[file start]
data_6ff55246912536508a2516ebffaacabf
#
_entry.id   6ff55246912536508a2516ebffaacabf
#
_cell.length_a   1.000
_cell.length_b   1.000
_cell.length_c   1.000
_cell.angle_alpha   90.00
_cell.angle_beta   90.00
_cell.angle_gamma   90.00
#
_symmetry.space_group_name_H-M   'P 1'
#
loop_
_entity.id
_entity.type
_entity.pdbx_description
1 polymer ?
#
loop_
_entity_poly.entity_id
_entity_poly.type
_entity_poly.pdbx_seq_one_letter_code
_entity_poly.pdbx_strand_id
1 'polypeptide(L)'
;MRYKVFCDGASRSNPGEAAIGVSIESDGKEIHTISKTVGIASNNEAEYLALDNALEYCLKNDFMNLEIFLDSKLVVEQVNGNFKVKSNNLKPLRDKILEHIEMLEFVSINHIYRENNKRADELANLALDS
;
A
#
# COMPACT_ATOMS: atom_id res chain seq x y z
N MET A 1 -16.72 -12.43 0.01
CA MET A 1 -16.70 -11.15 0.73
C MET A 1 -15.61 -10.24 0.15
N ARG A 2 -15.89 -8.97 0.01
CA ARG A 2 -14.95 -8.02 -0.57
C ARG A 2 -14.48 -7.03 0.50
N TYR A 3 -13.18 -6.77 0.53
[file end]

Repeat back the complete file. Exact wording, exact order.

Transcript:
data_6ff55246912536508a2516ebffaacabf
#
_entry.id   6ff55246912536508a2516ebffaacabf
#
_cell.length_a   1.000
_cell.length_b   1.000
_cell.length_c   1.000
_cell.angle_alpha   90.00
_cell.angle_beta   90.00
_cell.angle_gamma   90.00
#
_symmetry.space_group_name_H-M   'P 1'
#
loop_
_entity.id
_entity.type
_entity.pdbx_description
1 polymer ?
#
loop_
_entity_poly.entity_id
_entity_poly.type
_entity_poly.pdbx_seq_one_letter_code
_entity_poly.pdbx_strand_id
1 'polypeptide(L)'
;MRYKVFCDGASRSNPGEAAIGVSIESDGKEIHTISKTVGIASNNEAEYLALDNALEYCLKNDFMNLEIFLDSKLVVEQVNGNFKVKSNNLKPLRDKILEHIEMLEFVSINHIYRENNKRADELANLALDS
;
A
#
# COMPACT_ATOMS: atom_id res chain seq x y z
N MET A 1 -16.72 -12.43 0.01
CA MET A 1 -16.70 -11.15 0.73
C MET A 1 -15.61 -10.24 0.15
N ARG A 2 -15.89 -8.97 0.01
CA ARG A 2 -14.95 -8.02 -0.57
C ARG A 2 -14.48 -7.03 0.50
N TYR A 3 -13.18 -6.77 0.53